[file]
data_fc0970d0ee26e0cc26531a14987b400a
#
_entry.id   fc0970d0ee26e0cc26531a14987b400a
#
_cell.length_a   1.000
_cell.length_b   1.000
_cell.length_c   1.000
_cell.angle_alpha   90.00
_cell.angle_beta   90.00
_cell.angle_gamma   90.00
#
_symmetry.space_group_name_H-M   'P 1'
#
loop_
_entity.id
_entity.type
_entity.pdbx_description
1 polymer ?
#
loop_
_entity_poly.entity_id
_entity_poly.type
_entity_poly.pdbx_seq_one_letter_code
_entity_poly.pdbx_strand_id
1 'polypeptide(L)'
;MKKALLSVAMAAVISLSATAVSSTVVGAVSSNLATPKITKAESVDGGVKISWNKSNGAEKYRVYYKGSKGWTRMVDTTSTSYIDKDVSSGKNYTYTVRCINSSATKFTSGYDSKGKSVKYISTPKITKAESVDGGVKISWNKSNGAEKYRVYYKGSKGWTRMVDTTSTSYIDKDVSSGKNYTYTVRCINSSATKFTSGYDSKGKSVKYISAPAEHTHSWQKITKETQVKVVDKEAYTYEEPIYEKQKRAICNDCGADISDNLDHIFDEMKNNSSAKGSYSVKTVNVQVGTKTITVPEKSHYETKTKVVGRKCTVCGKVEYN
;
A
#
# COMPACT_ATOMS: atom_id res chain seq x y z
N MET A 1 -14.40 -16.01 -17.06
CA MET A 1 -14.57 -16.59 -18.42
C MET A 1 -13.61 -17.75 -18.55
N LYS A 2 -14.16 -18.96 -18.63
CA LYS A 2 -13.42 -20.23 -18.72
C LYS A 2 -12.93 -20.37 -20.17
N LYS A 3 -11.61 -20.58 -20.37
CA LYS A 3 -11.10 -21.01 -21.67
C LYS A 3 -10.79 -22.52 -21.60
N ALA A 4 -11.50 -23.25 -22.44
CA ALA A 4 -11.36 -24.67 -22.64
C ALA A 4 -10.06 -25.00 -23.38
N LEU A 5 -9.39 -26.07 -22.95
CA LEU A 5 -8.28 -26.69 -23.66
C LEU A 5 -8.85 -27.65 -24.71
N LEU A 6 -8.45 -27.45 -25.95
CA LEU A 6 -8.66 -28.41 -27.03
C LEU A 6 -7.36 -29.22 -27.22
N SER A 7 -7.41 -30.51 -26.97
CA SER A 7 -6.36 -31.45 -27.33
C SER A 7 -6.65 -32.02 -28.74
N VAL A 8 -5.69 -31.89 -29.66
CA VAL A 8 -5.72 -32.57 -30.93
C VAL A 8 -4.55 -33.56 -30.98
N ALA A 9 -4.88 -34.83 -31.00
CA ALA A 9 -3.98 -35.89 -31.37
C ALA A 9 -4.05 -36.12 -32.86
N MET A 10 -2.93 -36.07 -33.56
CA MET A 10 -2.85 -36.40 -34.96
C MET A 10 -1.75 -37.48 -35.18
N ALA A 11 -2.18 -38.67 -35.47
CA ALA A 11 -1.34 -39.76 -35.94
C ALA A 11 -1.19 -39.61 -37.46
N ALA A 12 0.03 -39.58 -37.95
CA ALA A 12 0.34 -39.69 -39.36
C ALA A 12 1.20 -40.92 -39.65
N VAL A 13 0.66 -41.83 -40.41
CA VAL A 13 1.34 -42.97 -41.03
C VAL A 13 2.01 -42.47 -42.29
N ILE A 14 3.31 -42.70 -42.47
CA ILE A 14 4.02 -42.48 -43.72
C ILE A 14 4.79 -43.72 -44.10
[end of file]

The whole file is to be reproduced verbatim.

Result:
data_fc0970d0ee26e0cc26531a14987b400a
#
_entry.id   fc0970d0ee26e0cc26531a14987b400a
#
_cell.length_a   1.000
_cell.length_b   1.000
_cell.length_c   1.000
_cell.angle_alpha   90.00
_cell.angle_beta   90.00
_cell.angle_gamma   90.00
#
_symmetry.space_group_name_H-M   'P 1'
#
loop_
_entity.id
_entity.type
_entity.pdbx_description
1 polymer ?
#
loop_
_entity_poly.entity_id
_entity_poly.type
_entity_poly.pdbx_seq_one_letter_code
_entity_poly.pdbx_strand_id
1 'polypeptide(L)'
;MKKALLSVAMAAVISLSATAVSSTVVGAVSSNLATPKITKAESVDGGVKISWNKSNGAEKYRVYYKGSKGWTRMVDTTSTSYIDKDVSSGKNYTYTVRCINSSATKFTSGYDSKGKSVKYISTPKITKAESVDGGVKISWNKSNGAEKYRVYYKGSKGWTRMVDTTSTSYIDKDVSSGKNYTYTVRCINSSATKFTSGYDSKGKSVKYISAPAEHTHSWQKITKETQVKVVDKEAYTYEEPIYEKQKRAICNDCGADISDNLDHIFDEMKNNSSAKGSYSVKTVNVQVGTKTITVPEKSHYETKTKVVGRKCTVCGKVEYN
;
A
#
# COMPACT_ATOMS: atom_id res chain seq x y z
N MET A 1 -14.40 -16.01 -17.06
CA MET A 1 -14.57 -16.59 -18.42
C MET A 1 -13.61 -17.75 -18.55
N LYS A 2 -14.16 -18.96 -18.63
CA LYS A 2 -13.42 -20.23 -18.72
C LYS A 2 -12.93 -20.37 -20.17
N LYS A 3 -11.61 -20.58 -20.37
CA LYS A 3 -11.10 -21.01 -21.67
C LYS A 3 -10.79 -22.52 -21.60
N ALA A 4 -11.50 -23.25 -22.44
CA ALA A 4 -11.36 -24.67 -22.64
C ALA A 4 -10.06 -25.00 -23.38
N LEU A 5 -9.39 -26.07 -22.95
CA LEU A 5 -8.28 -26.69 -23.66
C LEU A 5 -8.85 -27.65 -24.71
N LEU A 6 -8.45 -27.45 -25.95
CA LEU A 6 -8.66 -28.41 -27.03
C LEU A 6 -7.36 -29.22 -27.22
N SER A 7 -7.41 -30.51 -26.97
CA SER A 7 -6.36 -31.45 -27.33
C SER A 7 -6.65 -32.02 -28.74
N VAL A 8 -5.69 -31.89 -29.66
CA VAL A 8 -5.72 -32.57 -30.93
C VAL A 8 -4.55 -33.56 -30.98
N ALA A 9 -4.88 -34.83 -31.00
CA ALA A 9 -3.98 -35.89 -31.37
C ALA A 9 -4.05 -36.12 -32.86
N MET A 10 -2.93 -36.07 -33.56
CA MET A 10 -2.85 -36.40 -34.96
C MET A 10 -1.75 -37.48 -35.18
N ALA A 11 -2.18 -38.67 -35.47
CA ALA A 11 -1.34 -39.76 -35.94
C ALA A 11 -1.19 -39.61 -37.46
N ALA A 12 0.03 -39.58 -37.95
CA ALA A 12 0.34 -39.69 -39.36
C ALA A 12 1.20 -40.92 -39.65
N VAL A 13 0.66 -41.83 -40.41
CA VAL A 13 1.34 -42.97 -41.03
C VAL A 13 2.01 -42.47 -42.29
N ILE A 14 3.31 -42.70 -42.47
CA ILE A 14 4.02 -42.48 -43.72
C ILE A 14 4.79 -43.72 -44.10